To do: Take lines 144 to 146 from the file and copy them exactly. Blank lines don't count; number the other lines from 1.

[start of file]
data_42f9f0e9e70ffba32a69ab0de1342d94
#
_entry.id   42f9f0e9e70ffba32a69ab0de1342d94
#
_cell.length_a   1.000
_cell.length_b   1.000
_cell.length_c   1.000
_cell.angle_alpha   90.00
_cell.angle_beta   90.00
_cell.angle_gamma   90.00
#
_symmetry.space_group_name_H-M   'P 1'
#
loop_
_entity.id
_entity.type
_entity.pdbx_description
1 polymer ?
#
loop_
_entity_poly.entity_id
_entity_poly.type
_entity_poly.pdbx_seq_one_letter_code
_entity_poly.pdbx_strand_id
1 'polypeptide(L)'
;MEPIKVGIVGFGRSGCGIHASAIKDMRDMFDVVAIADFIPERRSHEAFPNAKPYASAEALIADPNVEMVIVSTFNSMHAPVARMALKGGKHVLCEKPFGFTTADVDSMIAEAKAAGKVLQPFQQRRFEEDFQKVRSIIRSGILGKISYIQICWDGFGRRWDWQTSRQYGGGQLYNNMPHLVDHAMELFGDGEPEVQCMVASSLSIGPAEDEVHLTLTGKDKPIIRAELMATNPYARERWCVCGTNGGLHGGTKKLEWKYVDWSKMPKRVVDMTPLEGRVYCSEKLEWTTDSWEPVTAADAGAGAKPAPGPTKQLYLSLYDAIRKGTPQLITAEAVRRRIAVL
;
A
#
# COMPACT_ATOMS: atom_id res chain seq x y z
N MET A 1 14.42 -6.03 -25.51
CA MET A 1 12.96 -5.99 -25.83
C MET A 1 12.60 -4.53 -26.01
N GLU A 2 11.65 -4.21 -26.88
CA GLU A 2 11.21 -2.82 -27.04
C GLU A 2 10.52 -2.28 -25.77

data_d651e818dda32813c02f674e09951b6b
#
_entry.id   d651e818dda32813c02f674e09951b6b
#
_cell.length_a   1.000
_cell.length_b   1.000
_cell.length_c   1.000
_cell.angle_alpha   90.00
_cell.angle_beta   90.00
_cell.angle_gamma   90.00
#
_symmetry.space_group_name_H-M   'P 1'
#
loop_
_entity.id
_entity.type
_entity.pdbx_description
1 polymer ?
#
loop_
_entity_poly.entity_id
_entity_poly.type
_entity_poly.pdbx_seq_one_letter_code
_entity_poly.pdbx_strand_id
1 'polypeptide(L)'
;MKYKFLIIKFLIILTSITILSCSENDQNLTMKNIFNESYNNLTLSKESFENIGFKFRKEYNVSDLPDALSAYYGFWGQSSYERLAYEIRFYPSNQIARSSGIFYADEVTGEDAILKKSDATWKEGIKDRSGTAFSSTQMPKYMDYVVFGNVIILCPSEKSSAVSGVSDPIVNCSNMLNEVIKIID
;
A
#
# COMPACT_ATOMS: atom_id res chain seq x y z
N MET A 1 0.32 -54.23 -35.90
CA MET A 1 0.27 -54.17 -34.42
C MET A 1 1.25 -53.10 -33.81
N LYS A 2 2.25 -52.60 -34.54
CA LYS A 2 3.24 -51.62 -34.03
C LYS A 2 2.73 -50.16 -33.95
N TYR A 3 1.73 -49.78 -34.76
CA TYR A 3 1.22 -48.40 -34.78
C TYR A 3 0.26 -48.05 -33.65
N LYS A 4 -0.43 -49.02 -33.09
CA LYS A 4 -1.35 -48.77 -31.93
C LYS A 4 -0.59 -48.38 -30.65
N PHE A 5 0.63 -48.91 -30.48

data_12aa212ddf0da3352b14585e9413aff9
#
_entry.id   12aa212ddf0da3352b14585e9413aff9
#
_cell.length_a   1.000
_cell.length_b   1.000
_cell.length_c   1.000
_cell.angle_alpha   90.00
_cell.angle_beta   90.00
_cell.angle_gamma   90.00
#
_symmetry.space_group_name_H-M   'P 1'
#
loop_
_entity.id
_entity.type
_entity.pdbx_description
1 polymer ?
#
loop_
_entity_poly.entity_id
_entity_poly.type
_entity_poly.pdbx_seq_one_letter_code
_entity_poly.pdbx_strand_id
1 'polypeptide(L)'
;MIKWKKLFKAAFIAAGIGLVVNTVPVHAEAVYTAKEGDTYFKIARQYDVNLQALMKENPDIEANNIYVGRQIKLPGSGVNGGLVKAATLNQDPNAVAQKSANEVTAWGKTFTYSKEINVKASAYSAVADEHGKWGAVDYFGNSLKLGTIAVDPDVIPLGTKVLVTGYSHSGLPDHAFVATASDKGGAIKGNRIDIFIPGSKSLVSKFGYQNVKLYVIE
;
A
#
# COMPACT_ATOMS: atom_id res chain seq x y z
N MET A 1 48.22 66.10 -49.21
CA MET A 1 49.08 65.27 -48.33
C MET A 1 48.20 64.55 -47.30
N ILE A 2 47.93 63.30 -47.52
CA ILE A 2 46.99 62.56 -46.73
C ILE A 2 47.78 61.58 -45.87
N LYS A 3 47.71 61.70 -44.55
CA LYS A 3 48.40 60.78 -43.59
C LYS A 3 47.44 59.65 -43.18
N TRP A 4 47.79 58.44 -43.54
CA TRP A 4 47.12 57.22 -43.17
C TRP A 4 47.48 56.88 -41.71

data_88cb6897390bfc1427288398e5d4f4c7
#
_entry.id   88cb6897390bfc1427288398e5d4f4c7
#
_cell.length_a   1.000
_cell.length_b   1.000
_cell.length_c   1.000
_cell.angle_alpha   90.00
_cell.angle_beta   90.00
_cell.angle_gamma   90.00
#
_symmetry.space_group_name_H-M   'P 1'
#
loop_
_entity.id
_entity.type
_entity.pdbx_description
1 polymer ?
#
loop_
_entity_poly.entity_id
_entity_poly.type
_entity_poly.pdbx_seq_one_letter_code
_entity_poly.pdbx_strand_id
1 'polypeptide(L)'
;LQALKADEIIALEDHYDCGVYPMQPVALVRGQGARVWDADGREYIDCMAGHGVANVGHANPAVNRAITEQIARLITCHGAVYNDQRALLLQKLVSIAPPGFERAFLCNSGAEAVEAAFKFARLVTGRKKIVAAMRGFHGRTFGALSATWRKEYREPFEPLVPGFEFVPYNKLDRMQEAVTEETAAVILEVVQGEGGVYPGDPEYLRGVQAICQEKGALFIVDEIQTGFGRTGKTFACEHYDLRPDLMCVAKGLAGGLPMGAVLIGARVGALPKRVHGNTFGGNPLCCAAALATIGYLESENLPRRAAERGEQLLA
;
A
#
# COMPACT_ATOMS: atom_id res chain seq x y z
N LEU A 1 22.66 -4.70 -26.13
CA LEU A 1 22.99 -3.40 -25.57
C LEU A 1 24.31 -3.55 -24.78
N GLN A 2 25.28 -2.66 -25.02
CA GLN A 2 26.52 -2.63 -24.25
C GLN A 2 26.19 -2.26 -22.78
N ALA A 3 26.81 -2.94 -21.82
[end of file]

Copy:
_entity_poly.pdbx_seq_one_letter_code
_entity_poly.pdbx_strand_id
1 'polypeptide(L)'